Instead, what I found, in a twist that would intrigue any psychoanalyst, is that panbiotic ethics rests on a cultish vision that is fairly obsessed with existentially justifying the Holocaust from the point of view of a totalitarian “I”. I couldn’t make up the following:
“Your brave hearts, your fearless self-deceit, your great promise, your lies, your blind loves, your hopes, your tender children; all will turn into soot.
Because I say cry out and you are idle; you chose to ignore the voice of Life within you.
Therefore if a threat arises to imperil all Life, stand up to face and eradicate that danger; do not remain silent:
As silence is an evil that will turn upon you and your children in vengeance.
Always rise up to confront and utterly destroy every threat to Life.”
Now, when one talks about tender children turning into soot, one is clearly alluding to the Holocaust, which, after all, was a case of genocide. So it certainly seems the Panspermia Society is aware of the Holocaust, and wishes to integrate the possibility of that eventuality somehow into its plans. Of course, there’s the element of silly bravado I’ve already mentioned. But this is not mere bravado. Let’s not overlook the element of justification inherent in this statement, the justification coming from this totalitarian “I”.
The first question is, who is this the totalitarian “I” which is speaking? To be charitable, maybe this is just the author’s way of conveying a visionary idea by appropriating a Biblical prophetic tone of voice. But it seems there are also more sinister possibilities. What we witness, when we imagine the possibility of panspermia without education, is the possibility of recreating our civilization’s history ad naseum. And that implies an increasing number of Holocausts happening throughout the universe. In order to justify such totalitarian imposition, one must appeal to totalitarianism. Thus this totalizing “I” is created, capable of justifying such an action.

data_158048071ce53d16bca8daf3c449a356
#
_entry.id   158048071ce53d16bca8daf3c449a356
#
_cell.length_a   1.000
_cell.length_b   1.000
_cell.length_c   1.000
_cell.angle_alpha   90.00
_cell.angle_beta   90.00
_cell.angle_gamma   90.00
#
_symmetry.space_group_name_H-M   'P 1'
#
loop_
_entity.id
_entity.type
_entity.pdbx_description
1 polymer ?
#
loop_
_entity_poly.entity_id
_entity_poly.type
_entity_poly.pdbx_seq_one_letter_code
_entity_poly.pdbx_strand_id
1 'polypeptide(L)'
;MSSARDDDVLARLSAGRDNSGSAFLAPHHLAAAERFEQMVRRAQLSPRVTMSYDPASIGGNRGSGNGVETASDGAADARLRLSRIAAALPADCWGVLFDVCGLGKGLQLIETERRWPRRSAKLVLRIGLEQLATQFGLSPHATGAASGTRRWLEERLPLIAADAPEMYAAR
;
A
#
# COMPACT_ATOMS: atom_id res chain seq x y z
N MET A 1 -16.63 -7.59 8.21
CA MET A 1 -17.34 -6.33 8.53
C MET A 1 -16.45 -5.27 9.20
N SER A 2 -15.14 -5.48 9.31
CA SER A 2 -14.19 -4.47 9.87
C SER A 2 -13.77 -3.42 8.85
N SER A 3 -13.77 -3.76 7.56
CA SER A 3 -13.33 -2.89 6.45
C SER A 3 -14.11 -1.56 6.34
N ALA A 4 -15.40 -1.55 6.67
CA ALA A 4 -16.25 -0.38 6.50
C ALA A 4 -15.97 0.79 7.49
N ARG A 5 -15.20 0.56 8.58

Another question is, should we believe this totalitarian “I”? Now, for all I know, it may be that the children who died in concentration camps suffered because they had “ignored the voice of Life within [them]”. Perhaps these were simply bad, lazy children who had decided that, rather than playing outside like the other children, they would sit in front of the window in a catatonic daze. But the chances are, it seems to me, that they were innocent victims.
In fairness, the Panspermia Society does convey the message that this eventuality is to be avoided:
“Only always beware to imprint in your descendants the essential human attributes, as this is your unique power: compassion, aggression and intellect in proper balance.”
But it is not at all clear how this is to be assured, provided we do not seed life in a fully intelligent state to begin with, in which it can culturally transmit what is known already about the civilization we are trying to perpetuate. If that’s the case, why not clearly delimit panspermia to human space colonization?
Frankly I haven’t read the entire statement, because it’s mostly gibberish. But it is rife with radical natalism and equally unrelenting optimism which seeks to just gloss over darwinian constraints on ecosystems. Considering the fact that this dream of panspermia is an escapist fantasy in which “Life” can be capitalized like the Holocaust, with no possibility of the Holocaust recurring, it should be no surprise that the end is complete wish-fulfillment. Thus, the following is no surprise either: